Metal Recycling Company Keywell Files Chapter 11 Bankruptcy
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Metal Recycling Company Keywell Files for Bankruptcy Debt Relief

October 8, 2013


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Metal recycling giant Keywell LLC is seeking bankruptcy help after a decrease in sales of heavy metals threatened to put the company out of business, according to a recent report The Wall Street Journal.

Sources say Keywell officials blame the company’s financial ills on weak demand from manufacturers for metals like nickel and steel. As manufacturers use less of the raw materials, Keywell has seen a decrease in the amount of metal it collects, reports indicate.

And as the amount of metal flowing into its more than 1,000 scrapyards and industrial plants continues to shrink, the company is having an increasingly difficult time meeting its debts.

Thanks to the decrease in its recycling business, company executives filed for Chapter 11 bankruptcy with the intention of selling the company, according to reports.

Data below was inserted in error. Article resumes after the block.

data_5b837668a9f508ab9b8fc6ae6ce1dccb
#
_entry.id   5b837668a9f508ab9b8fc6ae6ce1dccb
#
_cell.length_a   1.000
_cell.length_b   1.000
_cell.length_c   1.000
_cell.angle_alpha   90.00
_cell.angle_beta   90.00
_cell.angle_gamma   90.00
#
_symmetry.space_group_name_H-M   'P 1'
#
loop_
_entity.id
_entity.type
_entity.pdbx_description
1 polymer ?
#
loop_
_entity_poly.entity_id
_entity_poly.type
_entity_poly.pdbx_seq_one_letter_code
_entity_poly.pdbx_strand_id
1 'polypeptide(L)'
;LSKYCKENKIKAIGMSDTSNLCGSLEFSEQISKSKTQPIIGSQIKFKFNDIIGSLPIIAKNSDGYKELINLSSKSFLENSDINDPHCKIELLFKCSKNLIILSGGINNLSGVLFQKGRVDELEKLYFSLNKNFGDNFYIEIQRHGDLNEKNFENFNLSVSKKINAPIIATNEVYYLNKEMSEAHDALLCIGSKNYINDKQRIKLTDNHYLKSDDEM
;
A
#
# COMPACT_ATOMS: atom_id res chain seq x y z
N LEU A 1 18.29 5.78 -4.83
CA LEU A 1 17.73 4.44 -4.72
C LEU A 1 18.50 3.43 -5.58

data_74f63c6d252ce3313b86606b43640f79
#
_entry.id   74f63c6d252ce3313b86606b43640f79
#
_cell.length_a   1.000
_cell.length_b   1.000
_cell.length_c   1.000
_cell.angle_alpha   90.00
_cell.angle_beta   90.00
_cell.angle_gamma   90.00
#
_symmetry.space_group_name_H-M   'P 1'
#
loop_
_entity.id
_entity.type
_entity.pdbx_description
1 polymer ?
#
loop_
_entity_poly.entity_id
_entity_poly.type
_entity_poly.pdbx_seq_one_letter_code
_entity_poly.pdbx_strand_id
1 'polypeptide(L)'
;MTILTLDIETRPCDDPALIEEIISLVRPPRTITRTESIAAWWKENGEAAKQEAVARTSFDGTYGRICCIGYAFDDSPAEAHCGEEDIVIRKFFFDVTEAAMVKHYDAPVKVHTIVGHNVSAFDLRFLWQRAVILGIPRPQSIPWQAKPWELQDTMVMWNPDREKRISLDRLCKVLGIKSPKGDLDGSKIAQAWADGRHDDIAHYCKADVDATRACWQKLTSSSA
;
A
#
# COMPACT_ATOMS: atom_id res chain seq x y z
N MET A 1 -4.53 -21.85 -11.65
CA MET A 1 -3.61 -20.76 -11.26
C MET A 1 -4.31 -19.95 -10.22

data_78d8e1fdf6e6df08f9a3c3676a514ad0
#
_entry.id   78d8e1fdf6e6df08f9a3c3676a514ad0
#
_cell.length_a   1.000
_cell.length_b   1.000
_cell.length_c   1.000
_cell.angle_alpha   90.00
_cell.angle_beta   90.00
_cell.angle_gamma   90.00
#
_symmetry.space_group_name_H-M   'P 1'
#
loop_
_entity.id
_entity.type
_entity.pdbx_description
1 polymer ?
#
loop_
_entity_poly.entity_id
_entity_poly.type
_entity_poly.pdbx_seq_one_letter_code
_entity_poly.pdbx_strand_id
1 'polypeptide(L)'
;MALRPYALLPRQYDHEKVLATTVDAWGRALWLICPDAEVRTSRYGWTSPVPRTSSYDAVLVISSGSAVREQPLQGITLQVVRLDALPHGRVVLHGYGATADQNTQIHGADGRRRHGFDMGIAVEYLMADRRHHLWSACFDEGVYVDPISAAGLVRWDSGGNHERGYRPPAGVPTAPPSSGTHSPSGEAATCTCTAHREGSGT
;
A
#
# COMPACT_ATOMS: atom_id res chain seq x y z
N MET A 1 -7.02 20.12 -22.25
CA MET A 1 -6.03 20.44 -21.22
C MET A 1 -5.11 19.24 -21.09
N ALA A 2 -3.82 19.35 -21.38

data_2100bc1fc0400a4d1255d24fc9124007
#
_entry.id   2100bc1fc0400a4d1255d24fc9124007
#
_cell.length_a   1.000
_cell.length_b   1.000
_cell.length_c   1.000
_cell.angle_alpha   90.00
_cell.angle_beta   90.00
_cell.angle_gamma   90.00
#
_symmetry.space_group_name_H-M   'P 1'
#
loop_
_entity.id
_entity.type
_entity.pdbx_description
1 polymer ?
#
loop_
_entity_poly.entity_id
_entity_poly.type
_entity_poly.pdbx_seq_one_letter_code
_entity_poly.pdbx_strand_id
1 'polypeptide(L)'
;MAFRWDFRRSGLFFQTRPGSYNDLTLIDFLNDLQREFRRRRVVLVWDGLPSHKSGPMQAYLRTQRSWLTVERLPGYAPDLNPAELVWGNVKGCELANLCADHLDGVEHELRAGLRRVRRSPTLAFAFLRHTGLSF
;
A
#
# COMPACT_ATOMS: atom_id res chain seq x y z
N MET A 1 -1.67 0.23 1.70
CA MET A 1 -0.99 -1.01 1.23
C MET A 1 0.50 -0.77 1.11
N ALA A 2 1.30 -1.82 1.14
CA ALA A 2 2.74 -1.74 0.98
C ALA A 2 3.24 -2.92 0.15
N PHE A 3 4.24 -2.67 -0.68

In its bankruptcy petition, which was filed in U.S. Bankruptcy Court in Chicago, Keywell claims to have an offer from Croniment Holdings Inc., another recycler of scrap metal that apparently weathered the recession in a more successful fashion than Keywell.

Prior to the recession, Keywell grew exponentially by recycling metals like titanium and stainless steel and selling the repurposed metals to businesses such as steel mills and airplane builders.

But with lower levels of metal being used in American manufacturing, lagging sales, and the constantly fluctuating price of nickel, which is a key ingredient in stainless steel, Keywell simply couldn’t pay its bills any longer.

To give an idea of how difficult the company found its financial condition, Chief Executive Officer J. Mark Lozier said the company had only sold $142 million worth of scrap metal by September of this year, compared to around $330 million worth of metal in a typical year.

So the venerable recycling company, which was founded in Michigan in 1924 before moving to Chicago years later, will attempt to save itself by finding a buyer in bankruptcy court.

The potential buyer will hope that the company is able to shed much of its debt, estimated to be worth roughly $40 million, in bankruptcy court. But it will also be inheriting a recycling company with operations in several U.S. cities, including Atlanta, Pittsburgh, and Charlotte.

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